djousma
02-04-2012, 04:40 PM
see my prior post about calibrating the thermostat. My two pork shoulders took 24 hours to do.

BillyBob
02-04-2012, 11:14 PM
Sodacking27...It depends on the quality of the meat...some take a lot longer than others. Most say give the meat 1.5 hrs per pound and to reach 195-200. This is a good guide, however, not written in stone. Again...the quality of the meat make a BIG difference. I cook mine at 230-250 and don't have any problems,but I rely on my meat probe to tell me the true temp.

BillyBob

bigwalleye
02-06-2012, 07:04 PM
Billybob is correct. I've had 9 to 10 pound butts take 16 to 17 hours, and have done 8's in 10 hours. Time is a difficult thing to predict because you're not smoking the same piece of meat each time. Similar, maybe, but maybe not. Doesn't help to clear much up, I understand, but may serve as more documentation of the variability of it.

applejack
02-07-2012, 02:26 PM
Sodaking27,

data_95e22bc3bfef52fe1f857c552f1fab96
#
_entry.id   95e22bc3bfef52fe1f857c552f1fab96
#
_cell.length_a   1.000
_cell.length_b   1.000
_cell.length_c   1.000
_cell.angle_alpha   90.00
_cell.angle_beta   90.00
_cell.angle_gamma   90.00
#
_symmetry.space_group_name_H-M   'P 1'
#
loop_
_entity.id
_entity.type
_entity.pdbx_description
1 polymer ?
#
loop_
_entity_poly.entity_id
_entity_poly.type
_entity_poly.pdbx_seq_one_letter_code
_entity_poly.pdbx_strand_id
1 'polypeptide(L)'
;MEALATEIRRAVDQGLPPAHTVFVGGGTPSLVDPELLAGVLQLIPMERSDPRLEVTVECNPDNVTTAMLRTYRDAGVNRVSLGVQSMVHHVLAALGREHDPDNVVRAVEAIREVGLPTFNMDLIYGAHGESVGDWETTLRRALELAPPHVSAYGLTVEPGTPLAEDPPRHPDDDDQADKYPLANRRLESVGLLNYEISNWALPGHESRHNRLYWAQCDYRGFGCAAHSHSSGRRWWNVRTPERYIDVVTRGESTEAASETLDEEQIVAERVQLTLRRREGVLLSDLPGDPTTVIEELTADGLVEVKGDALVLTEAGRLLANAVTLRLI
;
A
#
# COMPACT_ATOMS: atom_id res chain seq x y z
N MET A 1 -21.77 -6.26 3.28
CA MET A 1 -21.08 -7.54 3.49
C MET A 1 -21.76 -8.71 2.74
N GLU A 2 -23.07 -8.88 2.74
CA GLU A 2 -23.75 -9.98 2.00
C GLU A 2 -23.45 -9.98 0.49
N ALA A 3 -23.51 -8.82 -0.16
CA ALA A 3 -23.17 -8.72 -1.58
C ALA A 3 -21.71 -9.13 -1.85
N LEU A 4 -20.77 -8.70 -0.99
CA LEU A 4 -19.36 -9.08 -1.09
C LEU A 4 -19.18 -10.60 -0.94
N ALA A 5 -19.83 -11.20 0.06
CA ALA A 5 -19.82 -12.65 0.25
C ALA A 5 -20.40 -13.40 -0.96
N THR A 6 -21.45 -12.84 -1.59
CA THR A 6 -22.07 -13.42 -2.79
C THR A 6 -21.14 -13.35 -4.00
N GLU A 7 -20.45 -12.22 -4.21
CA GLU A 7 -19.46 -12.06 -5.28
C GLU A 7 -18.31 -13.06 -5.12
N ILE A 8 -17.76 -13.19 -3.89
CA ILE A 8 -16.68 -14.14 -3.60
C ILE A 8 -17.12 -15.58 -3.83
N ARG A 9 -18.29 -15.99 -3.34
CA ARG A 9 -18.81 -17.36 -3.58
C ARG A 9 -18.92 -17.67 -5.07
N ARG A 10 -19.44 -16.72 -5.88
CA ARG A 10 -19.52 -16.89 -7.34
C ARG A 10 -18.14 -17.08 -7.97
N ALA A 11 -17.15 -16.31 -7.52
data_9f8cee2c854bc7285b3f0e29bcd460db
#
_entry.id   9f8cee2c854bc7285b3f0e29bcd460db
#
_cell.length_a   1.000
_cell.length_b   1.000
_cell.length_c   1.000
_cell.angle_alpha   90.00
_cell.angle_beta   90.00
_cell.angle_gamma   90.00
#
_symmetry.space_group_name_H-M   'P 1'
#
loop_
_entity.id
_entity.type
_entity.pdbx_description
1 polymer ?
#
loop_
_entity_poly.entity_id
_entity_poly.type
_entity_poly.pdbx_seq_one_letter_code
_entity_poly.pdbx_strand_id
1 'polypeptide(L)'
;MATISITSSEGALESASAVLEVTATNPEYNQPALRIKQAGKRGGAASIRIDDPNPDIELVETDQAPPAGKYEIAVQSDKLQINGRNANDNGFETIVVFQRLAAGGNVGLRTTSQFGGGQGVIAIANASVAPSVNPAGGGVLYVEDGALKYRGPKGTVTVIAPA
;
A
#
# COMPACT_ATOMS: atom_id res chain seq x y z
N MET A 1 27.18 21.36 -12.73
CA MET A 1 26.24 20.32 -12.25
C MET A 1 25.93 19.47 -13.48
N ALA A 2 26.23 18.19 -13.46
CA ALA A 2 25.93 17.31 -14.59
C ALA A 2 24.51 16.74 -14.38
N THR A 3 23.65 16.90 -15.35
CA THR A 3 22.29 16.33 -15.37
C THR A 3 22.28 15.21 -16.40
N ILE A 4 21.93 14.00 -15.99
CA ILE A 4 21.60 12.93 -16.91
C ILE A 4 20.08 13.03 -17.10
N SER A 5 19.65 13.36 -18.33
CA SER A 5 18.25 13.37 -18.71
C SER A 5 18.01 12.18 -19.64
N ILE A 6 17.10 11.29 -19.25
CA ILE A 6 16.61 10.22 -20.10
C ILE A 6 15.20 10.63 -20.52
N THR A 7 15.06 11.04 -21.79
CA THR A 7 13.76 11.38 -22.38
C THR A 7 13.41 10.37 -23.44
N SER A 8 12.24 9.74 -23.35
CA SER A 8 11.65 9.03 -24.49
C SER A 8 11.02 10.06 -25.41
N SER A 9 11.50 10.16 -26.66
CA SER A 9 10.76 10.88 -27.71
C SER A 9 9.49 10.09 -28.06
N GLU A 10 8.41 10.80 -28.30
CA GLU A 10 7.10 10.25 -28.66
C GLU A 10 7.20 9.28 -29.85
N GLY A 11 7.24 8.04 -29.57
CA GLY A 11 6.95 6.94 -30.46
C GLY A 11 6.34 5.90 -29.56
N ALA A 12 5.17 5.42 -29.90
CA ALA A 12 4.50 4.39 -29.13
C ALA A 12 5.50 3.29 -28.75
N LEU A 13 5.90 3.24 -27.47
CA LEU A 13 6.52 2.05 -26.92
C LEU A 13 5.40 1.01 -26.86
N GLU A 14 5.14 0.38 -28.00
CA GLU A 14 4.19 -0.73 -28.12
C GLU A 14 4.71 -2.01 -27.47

The following is my own personal experiences regarding cooking pork butts on my ST1400. I am at peace with how mine operates.

The pork butts I have cooked each weighed in at about 8 pounds. I have so far cooked 10 of them. Most have taken 20 to 24 hours to reach 195 internal temperature. One cook was done in 14 hours. All were cooked with the temp set at almost exactly at the range you reported. In my case, most of the cooks were done with an injected marinade. Most of the cooks also had a drip pan on the bottom rack. One cook had no marinade and no drip pan. That one cooked in the least time.

I too am fully convinced that there is a great deal of difference between each piece of meat even though it comes from the same supplier. There is a difference in the amount of water and fat contained in each pork shoulder/pork butt and that makes a huge amount of difference in cooking time. I have also proven to my satisfaction that a drip pan above the heating element acts as a heat shield and that also makes a dramatic difference in cooking time.